Attic that inspired Jane Eyre's 'madwoman in the attic' Bertha open for public tours
Charlotte Brontë's fictional character, the mentally ill Bertha Mason, is locked in the 'attic' for ten years by her husband Edward Rochester
The real-life attic that was the inspiration for a section of Jane Eyre, where mentally ill character Bertha Mason is confined before she commits suicide, is now open to the public.
Novelist Charlotte Brontë penned the ‘madwoman in the attic’ based on her experiences vising the stately home of Norton Conyers, North Yorkshire, in 1839.
Upon her visit, the author heard the homeowner’s “legend of a mad woman who had, sometime in the previous century, been confined in a remote attic room still known as ‘Mad Mary’s Room’”, the house’s website states.
Eight years later, Brontë based Mason – the wife of her protagonist’s love interest Edward Rochester – on this elusive tale.
In the book Jane Eyre, Mason is locked away in the upper enclaves of the home for ten years by her husband for being ‘mad’, before she sets fire to the home she shares with her spouse and throws herself off the roof.
According to Norton Conyers, Brontë also drew inspiration for the fictional home of Mr Rochester, ‘Thornfield Hall’, from her visit.
The owners of Norton Conyers say they found a hidden staircase with strong similarities to the one in Jane Eyre, which “[Mr Rochester] uses to reach his wife’s attic”, in 2004.
The Norton Conyers manor house, which Charlotte Brontë visited in 1839 Members of the public can now book tours as the home undergoes a large restoration project, visiting the work in progress as well as the attic.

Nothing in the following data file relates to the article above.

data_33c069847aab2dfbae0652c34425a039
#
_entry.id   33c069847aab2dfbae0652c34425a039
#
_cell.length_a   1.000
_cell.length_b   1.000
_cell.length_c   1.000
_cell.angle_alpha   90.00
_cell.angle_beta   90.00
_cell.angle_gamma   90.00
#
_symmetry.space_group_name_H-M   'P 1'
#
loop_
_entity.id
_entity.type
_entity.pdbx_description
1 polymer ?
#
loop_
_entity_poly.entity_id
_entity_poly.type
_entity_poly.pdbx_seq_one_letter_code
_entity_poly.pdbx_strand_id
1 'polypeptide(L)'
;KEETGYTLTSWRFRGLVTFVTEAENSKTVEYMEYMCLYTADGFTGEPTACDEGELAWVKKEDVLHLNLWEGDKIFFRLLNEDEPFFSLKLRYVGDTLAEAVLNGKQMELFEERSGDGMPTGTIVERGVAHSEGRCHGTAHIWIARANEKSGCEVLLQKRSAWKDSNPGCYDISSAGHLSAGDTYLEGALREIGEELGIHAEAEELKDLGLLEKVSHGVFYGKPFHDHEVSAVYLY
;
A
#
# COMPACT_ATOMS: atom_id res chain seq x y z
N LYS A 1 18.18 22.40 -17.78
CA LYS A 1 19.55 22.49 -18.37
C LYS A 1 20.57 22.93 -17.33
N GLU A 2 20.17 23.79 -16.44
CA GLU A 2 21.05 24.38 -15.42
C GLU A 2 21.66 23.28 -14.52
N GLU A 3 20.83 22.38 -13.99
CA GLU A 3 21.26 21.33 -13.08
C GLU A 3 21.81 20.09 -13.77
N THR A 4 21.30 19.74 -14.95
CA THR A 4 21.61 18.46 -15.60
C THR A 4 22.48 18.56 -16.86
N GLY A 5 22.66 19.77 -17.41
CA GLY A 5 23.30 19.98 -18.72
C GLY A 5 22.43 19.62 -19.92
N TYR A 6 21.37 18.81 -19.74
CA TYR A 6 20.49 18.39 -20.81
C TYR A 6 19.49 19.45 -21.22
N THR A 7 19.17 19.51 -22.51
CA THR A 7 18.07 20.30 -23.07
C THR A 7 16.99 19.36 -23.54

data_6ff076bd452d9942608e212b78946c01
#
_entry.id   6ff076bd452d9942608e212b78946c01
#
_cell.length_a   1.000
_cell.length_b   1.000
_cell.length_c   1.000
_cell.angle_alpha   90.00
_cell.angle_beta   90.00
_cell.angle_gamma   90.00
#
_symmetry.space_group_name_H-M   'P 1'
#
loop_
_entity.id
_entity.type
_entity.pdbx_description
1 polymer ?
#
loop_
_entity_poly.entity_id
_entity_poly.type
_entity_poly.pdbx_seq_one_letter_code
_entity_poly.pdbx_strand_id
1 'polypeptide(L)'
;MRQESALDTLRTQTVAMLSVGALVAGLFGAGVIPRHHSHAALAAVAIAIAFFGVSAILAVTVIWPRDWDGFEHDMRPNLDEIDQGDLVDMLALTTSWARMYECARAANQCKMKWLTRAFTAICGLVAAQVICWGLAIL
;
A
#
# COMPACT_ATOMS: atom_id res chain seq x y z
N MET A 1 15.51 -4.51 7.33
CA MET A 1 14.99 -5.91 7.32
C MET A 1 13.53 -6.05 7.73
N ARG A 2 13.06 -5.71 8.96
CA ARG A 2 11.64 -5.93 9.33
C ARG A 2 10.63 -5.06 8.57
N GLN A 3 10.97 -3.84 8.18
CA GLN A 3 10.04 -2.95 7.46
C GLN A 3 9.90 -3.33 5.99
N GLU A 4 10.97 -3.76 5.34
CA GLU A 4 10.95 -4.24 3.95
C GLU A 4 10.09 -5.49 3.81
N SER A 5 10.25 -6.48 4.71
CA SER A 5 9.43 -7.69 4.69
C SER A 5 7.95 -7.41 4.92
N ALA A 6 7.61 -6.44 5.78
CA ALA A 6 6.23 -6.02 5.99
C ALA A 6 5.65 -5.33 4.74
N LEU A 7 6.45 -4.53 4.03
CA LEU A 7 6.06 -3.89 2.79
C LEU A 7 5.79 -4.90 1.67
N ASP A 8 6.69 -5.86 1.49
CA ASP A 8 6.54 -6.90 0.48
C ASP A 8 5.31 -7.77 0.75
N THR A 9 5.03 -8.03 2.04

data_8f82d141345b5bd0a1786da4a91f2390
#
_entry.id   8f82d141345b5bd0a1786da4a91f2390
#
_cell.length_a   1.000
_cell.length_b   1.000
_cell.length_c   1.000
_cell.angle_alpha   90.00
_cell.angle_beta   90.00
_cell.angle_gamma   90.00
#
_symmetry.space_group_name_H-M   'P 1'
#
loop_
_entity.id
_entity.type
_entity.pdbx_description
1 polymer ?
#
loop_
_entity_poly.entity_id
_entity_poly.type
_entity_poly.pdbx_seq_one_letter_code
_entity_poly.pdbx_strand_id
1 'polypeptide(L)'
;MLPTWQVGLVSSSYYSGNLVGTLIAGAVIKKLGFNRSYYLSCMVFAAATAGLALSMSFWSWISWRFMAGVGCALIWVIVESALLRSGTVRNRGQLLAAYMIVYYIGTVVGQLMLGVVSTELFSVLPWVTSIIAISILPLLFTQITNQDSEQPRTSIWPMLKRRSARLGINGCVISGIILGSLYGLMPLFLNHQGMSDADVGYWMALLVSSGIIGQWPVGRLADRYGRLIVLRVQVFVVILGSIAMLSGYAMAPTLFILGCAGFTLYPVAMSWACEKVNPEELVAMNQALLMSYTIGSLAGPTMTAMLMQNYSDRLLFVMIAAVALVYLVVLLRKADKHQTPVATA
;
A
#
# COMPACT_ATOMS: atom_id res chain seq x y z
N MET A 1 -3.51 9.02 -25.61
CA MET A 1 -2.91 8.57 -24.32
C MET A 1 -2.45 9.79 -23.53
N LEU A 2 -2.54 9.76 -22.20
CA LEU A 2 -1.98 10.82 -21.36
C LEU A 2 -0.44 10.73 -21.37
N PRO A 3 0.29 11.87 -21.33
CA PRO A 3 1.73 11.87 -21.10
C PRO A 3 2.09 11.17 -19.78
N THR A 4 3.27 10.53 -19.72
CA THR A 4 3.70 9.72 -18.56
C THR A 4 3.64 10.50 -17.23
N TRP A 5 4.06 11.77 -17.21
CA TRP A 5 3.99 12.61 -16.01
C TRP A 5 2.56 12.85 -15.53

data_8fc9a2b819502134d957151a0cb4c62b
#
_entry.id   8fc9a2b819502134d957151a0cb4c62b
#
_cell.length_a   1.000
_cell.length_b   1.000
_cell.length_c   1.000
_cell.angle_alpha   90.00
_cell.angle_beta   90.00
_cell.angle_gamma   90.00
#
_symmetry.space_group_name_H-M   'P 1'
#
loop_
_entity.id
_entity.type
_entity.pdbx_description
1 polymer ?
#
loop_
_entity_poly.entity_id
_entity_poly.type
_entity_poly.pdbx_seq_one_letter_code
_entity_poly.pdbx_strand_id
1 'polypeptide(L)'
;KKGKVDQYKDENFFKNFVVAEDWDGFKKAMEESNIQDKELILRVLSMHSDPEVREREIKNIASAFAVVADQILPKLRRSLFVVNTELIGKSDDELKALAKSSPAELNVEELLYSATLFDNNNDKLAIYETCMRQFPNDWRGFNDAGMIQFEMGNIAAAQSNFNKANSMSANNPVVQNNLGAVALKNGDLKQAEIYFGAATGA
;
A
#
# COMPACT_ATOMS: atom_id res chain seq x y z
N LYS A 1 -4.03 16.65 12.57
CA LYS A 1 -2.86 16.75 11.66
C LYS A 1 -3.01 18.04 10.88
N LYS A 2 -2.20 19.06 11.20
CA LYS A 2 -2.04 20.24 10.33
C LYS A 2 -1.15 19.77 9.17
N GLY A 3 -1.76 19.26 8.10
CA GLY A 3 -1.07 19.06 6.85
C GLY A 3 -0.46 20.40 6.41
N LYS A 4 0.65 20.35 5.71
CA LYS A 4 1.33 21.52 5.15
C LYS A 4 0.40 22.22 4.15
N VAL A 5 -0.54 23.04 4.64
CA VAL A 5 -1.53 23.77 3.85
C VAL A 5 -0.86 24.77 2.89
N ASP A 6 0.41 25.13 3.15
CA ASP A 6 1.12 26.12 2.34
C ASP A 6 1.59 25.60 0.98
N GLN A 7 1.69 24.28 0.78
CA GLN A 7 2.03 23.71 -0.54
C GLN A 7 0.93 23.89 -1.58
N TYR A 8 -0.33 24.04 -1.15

The home is due to be fully open in July 2015, the owner told The Independent, following eight years of work.
The Grade II-listed 17 century manor home is owned by Sir James and Lady Graham and has been in the family since 1624.
It just been announced the winner of the Historic Houses Association & Sotheby’s Restoration Award 2014, for the owners’ “[dedication] towards the maintenance of this special place,” President of the Historic Houses Association, Richard Compton, said.
Lady Graham told MailOnline: "While we're restoring other parts of the house, we wanted to leave the attic exactly as it is. It wouldn't have the right atmosphere if it was given a new coat of paint.
"The house itself is extremely ancient - we've discovered it has Viking origins and the timbers including in the attic date to the late Medieval period - so we can't have hordes of people."
Mr Compton added: “Great care has been taken to respect the history and development of this historic house and in so doing, over the past eight years, successive layers of history have been uncovered.”
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